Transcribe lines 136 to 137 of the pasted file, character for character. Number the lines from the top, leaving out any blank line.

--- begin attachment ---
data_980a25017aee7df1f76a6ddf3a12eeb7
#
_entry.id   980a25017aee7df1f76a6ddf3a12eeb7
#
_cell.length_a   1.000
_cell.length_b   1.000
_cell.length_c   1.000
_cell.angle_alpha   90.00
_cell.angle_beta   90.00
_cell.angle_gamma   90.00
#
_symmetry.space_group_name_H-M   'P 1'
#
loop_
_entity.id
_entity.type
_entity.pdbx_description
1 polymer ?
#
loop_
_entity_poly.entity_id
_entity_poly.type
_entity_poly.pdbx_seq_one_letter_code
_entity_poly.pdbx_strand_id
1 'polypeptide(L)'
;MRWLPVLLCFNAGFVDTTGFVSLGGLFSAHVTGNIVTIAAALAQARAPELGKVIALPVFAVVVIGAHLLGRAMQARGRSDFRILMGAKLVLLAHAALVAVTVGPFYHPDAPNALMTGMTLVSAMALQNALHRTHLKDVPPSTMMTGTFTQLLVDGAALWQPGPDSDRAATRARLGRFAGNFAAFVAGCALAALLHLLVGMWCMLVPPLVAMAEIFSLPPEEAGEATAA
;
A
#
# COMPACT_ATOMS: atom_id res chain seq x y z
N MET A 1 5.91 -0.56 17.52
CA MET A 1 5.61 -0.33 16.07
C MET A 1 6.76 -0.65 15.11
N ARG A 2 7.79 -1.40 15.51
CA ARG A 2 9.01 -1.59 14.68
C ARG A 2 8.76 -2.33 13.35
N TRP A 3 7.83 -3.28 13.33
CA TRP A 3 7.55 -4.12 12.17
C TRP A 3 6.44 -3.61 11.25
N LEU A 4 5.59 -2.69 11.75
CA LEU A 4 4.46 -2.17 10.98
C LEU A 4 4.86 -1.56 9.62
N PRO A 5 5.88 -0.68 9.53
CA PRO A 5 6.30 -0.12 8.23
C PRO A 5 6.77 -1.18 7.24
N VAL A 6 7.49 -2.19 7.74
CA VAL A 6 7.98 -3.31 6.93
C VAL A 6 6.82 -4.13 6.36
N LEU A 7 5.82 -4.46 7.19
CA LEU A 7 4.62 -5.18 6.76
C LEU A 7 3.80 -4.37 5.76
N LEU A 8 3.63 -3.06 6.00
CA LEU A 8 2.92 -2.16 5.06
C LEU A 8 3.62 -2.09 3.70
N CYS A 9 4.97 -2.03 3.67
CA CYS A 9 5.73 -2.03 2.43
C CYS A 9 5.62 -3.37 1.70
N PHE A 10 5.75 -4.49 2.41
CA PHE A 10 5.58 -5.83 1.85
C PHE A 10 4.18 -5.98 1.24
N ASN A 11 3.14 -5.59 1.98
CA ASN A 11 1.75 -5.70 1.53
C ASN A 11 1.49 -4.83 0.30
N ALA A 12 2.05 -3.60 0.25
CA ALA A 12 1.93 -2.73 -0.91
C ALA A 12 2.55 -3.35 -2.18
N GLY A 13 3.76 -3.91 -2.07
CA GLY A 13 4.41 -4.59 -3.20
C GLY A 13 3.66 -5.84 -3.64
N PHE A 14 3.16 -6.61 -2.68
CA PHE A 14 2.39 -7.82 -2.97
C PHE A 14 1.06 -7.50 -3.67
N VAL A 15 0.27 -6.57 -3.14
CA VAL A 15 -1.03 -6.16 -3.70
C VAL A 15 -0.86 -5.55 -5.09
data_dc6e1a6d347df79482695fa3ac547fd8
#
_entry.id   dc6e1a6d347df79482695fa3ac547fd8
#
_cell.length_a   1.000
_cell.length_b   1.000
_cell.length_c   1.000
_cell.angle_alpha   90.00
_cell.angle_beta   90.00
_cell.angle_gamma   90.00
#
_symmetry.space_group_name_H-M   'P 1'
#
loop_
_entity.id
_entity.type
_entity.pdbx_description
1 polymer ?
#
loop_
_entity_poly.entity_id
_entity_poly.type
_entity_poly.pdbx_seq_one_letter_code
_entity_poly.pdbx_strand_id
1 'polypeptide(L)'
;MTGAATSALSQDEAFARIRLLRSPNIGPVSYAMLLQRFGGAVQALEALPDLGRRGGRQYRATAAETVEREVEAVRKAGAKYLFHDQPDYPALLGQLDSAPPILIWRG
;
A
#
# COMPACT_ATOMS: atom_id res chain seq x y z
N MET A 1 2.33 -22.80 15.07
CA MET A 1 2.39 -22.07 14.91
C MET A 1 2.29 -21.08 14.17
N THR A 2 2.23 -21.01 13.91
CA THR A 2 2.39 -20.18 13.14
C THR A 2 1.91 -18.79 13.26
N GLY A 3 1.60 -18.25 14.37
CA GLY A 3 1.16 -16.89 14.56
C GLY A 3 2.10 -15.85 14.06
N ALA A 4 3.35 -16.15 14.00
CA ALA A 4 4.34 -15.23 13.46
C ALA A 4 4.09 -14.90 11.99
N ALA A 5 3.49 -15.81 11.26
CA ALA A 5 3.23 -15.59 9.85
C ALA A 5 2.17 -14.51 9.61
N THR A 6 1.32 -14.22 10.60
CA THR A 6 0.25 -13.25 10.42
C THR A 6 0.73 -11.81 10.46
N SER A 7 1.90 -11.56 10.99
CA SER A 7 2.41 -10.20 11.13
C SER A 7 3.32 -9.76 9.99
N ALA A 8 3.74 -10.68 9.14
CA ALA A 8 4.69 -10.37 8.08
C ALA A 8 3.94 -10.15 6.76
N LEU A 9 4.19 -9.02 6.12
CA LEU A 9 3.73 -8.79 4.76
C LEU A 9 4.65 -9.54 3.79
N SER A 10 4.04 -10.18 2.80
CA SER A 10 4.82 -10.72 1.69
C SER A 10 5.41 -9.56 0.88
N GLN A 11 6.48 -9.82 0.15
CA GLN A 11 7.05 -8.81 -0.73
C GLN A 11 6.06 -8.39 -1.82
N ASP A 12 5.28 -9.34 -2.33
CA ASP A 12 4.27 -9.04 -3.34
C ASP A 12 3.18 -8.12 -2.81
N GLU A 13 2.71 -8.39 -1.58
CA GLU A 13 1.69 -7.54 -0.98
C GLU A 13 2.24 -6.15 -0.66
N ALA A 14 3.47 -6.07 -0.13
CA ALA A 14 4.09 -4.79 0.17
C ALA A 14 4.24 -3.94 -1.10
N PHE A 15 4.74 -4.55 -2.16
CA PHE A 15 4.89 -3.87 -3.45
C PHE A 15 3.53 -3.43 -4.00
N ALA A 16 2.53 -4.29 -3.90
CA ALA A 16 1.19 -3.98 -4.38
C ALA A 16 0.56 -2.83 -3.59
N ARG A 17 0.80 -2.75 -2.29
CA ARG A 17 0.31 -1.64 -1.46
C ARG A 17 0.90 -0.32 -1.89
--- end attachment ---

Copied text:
N GLN A 11 6.48 -9.82 0.15
CA GLN A 11 7.05 -8.81 -0.73